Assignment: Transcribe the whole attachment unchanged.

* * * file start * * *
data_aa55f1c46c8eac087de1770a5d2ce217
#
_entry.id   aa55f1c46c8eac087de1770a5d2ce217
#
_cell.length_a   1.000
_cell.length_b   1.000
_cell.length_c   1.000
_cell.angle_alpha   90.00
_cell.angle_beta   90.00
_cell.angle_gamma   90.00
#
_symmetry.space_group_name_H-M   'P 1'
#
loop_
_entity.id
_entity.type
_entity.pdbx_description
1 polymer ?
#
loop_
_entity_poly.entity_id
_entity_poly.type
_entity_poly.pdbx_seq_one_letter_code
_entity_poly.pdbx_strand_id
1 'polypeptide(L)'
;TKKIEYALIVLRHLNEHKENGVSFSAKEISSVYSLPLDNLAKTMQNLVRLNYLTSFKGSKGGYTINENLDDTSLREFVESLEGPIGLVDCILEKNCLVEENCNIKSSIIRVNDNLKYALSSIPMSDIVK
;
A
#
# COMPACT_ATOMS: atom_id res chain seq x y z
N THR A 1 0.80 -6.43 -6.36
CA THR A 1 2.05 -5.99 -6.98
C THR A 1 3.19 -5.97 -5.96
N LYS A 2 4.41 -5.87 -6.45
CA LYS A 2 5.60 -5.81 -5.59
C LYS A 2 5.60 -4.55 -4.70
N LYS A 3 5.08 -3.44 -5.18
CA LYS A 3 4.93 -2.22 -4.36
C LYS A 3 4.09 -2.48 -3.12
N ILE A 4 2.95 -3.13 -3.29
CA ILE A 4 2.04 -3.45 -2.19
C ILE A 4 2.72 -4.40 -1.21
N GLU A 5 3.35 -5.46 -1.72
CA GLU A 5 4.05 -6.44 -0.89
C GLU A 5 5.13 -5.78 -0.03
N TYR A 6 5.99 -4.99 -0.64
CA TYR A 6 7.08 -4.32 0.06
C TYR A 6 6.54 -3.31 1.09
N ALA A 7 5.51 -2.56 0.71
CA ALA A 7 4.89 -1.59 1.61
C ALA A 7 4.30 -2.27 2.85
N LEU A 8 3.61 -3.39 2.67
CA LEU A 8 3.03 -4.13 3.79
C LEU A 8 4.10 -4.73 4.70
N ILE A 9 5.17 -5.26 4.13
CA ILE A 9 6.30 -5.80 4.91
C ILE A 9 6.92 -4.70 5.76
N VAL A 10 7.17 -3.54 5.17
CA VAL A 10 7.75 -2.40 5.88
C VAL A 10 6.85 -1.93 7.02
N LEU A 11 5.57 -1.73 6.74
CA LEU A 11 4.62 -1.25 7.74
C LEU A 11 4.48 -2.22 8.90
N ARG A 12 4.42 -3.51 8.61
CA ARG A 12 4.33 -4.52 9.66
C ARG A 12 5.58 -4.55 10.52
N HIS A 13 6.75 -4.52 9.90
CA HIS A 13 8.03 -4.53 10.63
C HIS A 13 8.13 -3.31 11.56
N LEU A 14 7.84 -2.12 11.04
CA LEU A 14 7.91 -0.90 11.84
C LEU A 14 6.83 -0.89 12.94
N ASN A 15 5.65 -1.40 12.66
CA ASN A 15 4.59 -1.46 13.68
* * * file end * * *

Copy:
data_aa55f1c46c8eac087de1770a5d2ce217
#
_entry.id   aa55f1c46c8eac087de1770a5d2ce217
#
_cell.length_a   1.000
_cell.length_b   1.000
_cell.length_c   1.000
_cell.angle_alpha   90.00
_cell.angle_beta   90.00
_cell.angle_gamma   90.00
#
_symmetry.space_group_name_H-M   'P 1'
#
loop_
_entity.id
_entity.type
_entity.pdbx_description
1 polymer ?
#
loop_
_entity_poly.entity_id
_entity_poly.type
_entity_poly.pdbx_seq_one_letter_code
_entity_poly.pdbx_strand_id
1 'polypeptide(L)'
;TKKIEYALIVLRHLNEHKENGVSFSAKEISSVYSLPLDNLAKTMQNLVRLNYLTSFKGSKGGYTINENLDDTSLREFVESLEGPIGLVDCILEKNCLVEENCNIKSSIIRVNDNLKYALSSIPMSDIVK
;
A
#
# COMPACT_ATOMS: atom_id res chain seq x y z
N THR A 1 0.80 -6.43 -6.36
CA THR A 1 2.05 -5.99 -6.98
C THR A 1 3.19 -5.97 -5.96
N LYS A 2 4.41 -5.87 -6.45
CA LYS A 2 5.60 -5.81 -5.59
C LYS A 2 5.60 -4.55 -4.70
N LYS A 3 5.08 -3.44 -5.18
CA LYS A 3 4.93 -2.22 -4.36
C LYS A 3 4.09 -2.48 -3.12
N ILE A 4 2.95 -3.13 -3.29
CA ILE A 4 2.04 -3.45 -2.19
C ILE A 4 2.72 -4.40 -1.21
N GLU A 5 3.35 -5.46 -1.72
CA GLU A 5 4.05 -6.44 -0.89
C GLU A 5 5.13 -5.78 -0.03
N TYR A 6 5.99 -4.99 -0.64
CA TYR A 6 7.08 -4.32 0.06
C TYR A 6 6.54 -3.31 1.09
N ALA A 7 5.51 -2.56 0.71
CA ALA A 7 4.89 -1.59 1.61
C ALA A 7 4.30 -2.27 2.85
N LEU A 8 3.61 -3.39 2.67
CA LEU A 8 3.03 -4.13 3.79
C LEU A 8 4.10 -4.73 4.70
N ILE A 9 5.17 -5.26 4.13
CA ILE A 9 6.30 -5.80 4.91
C ILE A 9 6.92 -4.70 5.76
N VAL A 10 7.17 -3.54 5.17
CA VAL A 10 7.75 -2.40 5.88
C VAL A 10 6.85 -1.93 7.02
N LEU A 11 5.57 -1.73 6.74
CA LEU A 11 4.62 -1.25 7.74
C LEU A 11 4.48 -2.22 8.90
N ARG A 12 4.42 -3.51 8.61
CA ARG A 12 4.33 -4.52 9.66
C ARG A 12 5.58 -4.55 10.52
N HIS A 13 6.75 -4.52 9.90
CA HIS A 13 8.03 -4.53 10.63
C HIS A 13 8.13 -3.31 11.56
N LEU A 14 7.84 -2.12 11.04
CA LEU A 14 7.91 -0.90 11.84
C LEU A 14 6.83 -0.89 12.94
N ASN A 15 5.65 -1.40 12.66
CA ASN A 15 4.59 -1.46 13.68